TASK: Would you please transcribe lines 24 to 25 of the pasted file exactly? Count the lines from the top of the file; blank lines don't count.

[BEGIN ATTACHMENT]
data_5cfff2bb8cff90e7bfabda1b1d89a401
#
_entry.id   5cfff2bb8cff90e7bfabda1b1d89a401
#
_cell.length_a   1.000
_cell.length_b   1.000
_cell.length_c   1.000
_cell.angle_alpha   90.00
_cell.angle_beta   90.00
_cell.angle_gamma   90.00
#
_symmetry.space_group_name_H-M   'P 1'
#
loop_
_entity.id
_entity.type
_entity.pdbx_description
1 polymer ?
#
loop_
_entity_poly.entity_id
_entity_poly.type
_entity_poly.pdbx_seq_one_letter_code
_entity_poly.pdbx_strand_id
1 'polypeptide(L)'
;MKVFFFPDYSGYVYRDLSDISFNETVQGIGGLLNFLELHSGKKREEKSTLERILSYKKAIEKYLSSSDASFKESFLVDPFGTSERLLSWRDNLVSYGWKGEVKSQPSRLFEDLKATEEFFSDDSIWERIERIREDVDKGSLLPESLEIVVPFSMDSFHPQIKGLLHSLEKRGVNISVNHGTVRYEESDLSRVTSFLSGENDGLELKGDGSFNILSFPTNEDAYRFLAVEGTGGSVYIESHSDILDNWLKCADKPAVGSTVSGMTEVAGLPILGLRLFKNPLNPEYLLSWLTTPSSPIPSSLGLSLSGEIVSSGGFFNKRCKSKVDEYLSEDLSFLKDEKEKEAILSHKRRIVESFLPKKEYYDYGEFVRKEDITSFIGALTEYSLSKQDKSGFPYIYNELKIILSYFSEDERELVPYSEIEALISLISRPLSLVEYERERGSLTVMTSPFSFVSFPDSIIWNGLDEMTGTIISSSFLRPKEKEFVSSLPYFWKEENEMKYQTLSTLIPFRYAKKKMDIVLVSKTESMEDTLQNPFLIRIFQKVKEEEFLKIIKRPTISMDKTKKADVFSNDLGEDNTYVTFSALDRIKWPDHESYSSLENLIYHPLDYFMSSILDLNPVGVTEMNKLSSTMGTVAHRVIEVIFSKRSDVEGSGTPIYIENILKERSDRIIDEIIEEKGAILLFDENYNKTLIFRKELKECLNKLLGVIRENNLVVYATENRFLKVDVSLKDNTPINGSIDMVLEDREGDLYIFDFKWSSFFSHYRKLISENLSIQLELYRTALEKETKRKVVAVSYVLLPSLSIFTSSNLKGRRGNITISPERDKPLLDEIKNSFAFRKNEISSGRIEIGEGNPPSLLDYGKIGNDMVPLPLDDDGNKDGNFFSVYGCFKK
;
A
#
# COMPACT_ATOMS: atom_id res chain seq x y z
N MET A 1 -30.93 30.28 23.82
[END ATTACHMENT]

_entity_poly.pdbx_strand_id
1 'polypeptide(L)'